TechNotes Issue #379

High Temperature Concerns – The Other Side of the Coin

Recent articles highlighting the concerns of elevated temperature may have unnecessarily alarmed some members of the fire sprinkler community. The intention of the previous articles was twofold; to provide cautionary advice regarding sprinklers exposed to elevated temperature and to dispel inaccurate information being perpetuated about non-fire operations of sprinklers. While those articles discussed the exposure of ordinary temperature rated sprinklers to elevated ambient temperature there were some important facts that were unintentionally omitted. The inexact nature of the science used to define the temperature thresholds relates to both the conservatism of sprinkler listings and of the installation standards.

First, requirements for the shipping of sprinklers are not specifically addressed by NFPA 13. Sprinkler manufacturers provide requirements for storage and handling of sprinklers prior to installation. Each sprinkler manufacturer has their own defined methodology for manufacturing, shipping and handling. Each manufacturer has refined its individual processes based on their experience, which spans many decades. As a result, each manufacturer should be considered the expert when it comes to their individual product(s) and, as such, they should be consulted for guidance when temperature concerns are raised.

Second, UL 199, Standard for Automatic Sprinklers for Fire Protection Service, includes a “High Temperature – Test for Uncoated Sprinklers.”  This test exposes 145°F (63°C) to 170°F (77°C) temperature rated sprinklers to 125°F (52°C) for 90 days; similarly, 135°F (57°C) to 140°F (60°C) temperature rated sprinklers are exposed to 120°F (49°C) for 90 days. The tested sprinklers are then evaluated for operational compliance. Thus, UL Listed sprinklers include some tolerance for exposure to temperatures exceeding 100°F (56°C), which alleviates most concerns of elevated temperature during shipping of sprinklers. Cover plates for concealed sprinklers typically have a lower temperature classification than sprinklers and as a result some manufacturers choose to use exposure or temperature indicators for shipping of these components.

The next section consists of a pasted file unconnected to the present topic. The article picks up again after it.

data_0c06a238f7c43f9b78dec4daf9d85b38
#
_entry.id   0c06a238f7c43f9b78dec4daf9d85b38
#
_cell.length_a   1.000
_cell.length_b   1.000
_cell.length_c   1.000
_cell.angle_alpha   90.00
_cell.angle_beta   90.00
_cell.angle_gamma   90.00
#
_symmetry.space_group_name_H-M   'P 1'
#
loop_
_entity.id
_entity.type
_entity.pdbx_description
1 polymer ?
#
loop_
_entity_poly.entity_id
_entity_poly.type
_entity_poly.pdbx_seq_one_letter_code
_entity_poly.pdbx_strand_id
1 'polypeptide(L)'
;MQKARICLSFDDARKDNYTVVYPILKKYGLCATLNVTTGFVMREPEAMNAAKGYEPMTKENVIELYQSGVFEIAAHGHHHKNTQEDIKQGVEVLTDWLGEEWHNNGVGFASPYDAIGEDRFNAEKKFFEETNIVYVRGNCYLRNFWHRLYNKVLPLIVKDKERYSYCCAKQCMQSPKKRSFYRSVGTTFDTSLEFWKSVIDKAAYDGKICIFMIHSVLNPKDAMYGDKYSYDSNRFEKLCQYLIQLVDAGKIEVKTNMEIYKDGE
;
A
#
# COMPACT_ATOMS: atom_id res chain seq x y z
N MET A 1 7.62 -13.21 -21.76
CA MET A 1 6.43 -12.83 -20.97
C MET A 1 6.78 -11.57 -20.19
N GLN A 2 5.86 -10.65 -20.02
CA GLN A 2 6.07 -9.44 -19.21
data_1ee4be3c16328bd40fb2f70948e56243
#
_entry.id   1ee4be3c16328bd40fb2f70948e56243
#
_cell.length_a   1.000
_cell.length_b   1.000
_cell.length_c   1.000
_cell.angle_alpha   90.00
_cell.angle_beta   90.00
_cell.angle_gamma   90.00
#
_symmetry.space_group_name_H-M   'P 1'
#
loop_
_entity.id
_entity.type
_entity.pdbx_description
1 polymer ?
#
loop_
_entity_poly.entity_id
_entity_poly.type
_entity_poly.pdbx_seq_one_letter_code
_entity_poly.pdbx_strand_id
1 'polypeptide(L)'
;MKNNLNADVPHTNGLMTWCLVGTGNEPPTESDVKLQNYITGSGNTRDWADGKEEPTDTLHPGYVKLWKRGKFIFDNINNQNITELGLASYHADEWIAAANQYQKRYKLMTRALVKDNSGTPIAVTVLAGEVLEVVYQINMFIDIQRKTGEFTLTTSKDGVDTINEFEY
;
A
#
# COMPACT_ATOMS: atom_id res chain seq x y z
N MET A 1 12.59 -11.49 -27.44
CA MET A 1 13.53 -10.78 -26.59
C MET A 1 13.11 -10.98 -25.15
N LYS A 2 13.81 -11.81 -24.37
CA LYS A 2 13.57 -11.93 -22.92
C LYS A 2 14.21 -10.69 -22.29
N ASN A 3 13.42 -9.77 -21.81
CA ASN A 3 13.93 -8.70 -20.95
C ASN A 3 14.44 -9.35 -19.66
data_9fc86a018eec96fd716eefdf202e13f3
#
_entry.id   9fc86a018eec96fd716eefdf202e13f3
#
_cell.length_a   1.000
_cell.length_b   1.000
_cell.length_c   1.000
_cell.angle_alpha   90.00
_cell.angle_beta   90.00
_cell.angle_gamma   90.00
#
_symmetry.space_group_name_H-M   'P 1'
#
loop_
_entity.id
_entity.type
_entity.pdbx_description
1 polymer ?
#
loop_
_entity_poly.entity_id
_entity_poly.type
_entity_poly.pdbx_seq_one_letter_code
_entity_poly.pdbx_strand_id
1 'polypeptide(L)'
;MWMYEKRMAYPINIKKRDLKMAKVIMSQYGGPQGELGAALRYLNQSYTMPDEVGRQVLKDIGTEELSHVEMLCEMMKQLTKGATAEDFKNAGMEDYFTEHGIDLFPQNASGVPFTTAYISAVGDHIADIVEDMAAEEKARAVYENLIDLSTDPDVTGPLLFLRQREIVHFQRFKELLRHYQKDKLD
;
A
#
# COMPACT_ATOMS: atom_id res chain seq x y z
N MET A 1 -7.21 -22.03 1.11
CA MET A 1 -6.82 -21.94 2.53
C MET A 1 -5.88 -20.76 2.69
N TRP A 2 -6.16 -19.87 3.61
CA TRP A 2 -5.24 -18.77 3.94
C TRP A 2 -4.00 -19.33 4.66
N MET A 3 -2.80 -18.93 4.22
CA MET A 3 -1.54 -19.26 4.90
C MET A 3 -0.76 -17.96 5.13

Third, both ordinary and intermediate temperature classification sprinklers tested in accordance with UL 199 must activate within ±3.5% of the marked nominal temperature. This results in a small overlap at the boundaries of these temperature classification ranges. Sprinklers having an ordinary temperature classification at the higher end of the allowable temperature range (nominally 165°F (74°C)) and sprinklers having an intermediate temperature classification at the lower end of the allowable range (nominally 175°F (79°C)) could have the same activation temperature when tested. The 100°F (56°C) maximum ceiling temperature permitted by NFPA 13 is likely very conservative for ordinary temperature sprinklers at the upper end of the range (e.g. 165°F(74C), while intermediate temperature sprinkler at the lower end of the range (e.g. 175°F(79°C) can be exposed to a maximum ceiling temperature up to 150°F (66°C) even though both could theoretically have the same tested activation temperature.

Fourth, in speaking with representatives of several sprinkler manufacturers, concern for exposure to high ambient temperatures appears to vary from manufacturer to manufacturer. Sprinklers may have unique design, construction, or quality control features that impact sensitivity to temperatures most commonly experienced during shipping and in installed locations.

Finally, the fire sprinkler industry has an exemplary track record of protecting life and property. The industry strives to limit unintended operations and with tens of millions of sprinklers installed each year, reported instances of unintended operations are an exceedingly small fraction of the number of sprinklers installed.

in TechNotes Issue